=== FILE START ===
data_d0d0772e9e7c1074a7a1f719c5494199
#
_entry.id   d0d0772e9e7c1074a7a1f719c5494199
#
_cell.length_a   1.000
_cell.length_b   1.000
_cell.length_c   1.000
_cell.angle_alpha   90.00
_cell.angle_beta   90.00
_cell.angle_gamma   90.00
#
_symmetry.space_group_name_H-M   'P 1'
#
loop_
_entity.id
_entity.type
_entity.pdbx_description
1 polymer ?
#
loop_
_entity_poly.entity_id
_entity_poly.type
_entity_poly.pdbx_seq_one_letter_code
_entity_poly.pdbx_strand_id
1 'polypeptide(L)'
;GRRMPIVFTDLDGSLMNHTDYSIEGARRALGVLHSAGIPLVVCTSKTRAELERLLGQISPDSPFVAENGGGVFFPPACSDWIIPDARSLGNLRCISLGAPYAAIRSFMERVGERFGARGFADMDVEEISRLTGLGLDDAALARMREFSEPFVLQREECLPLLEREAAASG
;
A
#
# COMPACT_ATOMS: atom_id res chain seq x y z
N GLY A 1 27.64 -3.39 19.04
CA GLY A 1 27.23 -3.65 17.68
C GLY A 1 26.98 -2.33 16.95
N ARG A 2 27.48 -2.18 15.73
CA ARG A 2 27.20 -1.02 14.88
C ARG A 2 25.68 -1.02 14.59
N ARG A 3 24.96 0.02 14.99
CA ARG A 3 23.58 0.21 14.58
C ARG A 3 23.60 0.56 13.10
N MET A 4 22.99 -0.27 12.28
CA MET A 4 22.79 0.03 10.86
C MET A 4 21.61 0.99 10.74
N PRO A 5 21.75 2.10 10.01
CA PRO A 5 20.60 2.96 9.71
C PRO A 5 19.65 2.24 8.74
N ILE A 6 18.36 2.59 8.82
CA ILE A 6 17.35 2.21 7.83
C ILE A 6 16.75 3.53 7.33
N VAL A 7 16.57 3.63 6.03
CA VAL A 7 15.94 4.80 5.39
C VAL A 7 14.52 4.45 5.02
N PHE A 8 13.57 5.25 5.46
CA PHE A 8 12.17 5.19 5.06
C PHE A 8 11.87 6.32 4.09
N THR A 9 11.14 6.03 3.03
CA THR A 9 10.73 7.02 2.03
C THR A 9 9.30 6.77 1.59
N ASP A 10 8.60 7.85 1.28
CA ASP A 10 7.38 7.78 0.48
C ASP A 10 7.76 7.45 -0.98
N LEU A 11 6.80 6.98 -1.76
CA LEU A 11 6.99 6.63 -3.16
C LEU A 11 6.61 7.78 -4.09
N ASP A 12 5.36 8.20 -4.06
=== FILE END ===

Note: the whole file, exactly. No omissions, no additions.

data_d0d0772e9e7c1074a7a1f719c5494199
#
_entry.id   d0d0772e9e7c1074a7a1f719c5494199
#
_cell.length_a   1.000
_cell.length_b   1.000
_cell.length_c   1.000
_cell.angle_alpha   90.00
_cell.angle_beta   90.00
_cell.angle_gamma   90.00
#
_symmetry.space_group_name_H-M   'P 1'
#
loop_
_entity.id
_entity.type
_entity.pdbx_description
1 polymer ?
#
loop_
_entity_poly.entity_id
_entity_poly.type
_entity_poly.pdbx_seq_one_letter_code
_entity_poly.pdbx_strand_id
1 'polypeptide(L)'
;GRRMPIVFTDLDGSLMNHTDYSIEGARRALGVLHSAGIPLVVCTSKTRAELERLLGQISPDSPFVAENGGGVFFPPACSDWIIPDARSLGNLRCISLGAPYAAIRSFMERVGERFGARGFADMDVEEISRLTGLGLDDAALARMREFSEPFVLQREECLPLLEREAAASG
;
A
#
# COMPACT_ATOMS: atom_id res chain seq x y z
N GLY A 1 27.64 -3.39 19.04
CA GLY A 1 27.23 -3.65 17.68
C GLY A 1 26.98 -2.33 16.95
N ARG A 2 27.48 -2.18 15.73
CA ARG A 2 27.20 -1.02 14.88
C ARG A 2 25.68 -1.02 14.59
N ARG A 3 24.96 0.02 14.99
CA ARG A 3 23.58 0.21 14.58
C ARG A 3 23.60 0.56 13.10
N MET A 4 22.99 -0.27 12.28
CA MET A 4 22.79 0.03 10.86
C MET A 4 21.61 0.99 10.74
N PRO A 5 21.75 2.10 10.01
CA PRO A 5 20.60 2.96 9.71
C PRO A 5 19.65 2.24 8.74
N ILE A 6 18.36 2.59 8.82
CA ILE A 6 17.35 2.21 7.83
C ILE A 6 16.75 3.53 7.33
N VAL A 7 16.57 3.63 6.03
CA VAL A 7 15.94 4.80 5.39
C VAL A 7 14.52 4.45 5.02
N PHE A 8 13.57 5.25 5.46
CA PHE A 8 12.17 5.19 5.06
C PHE A 8 11.87 6.32 4.09
N THR A 9 11.14 6.03 3.03
CA THR A 9 10.73 7.02 2.03
C THR A 9 9.30 6.77 1.59
N ASP A 10 8.60 7.85 1.28
CA ASP A 10 7.38 7.78 0.48
C ASP A 10 7.76 7.45 -0.98
N LEU A 11 6.80 6.98 -1.76
CA LEU A 11 6.99 6.63 -3.16
C LEU A 11 6.61 7.78 -4.09
N ASP A 12 5.36 8.20 -4.06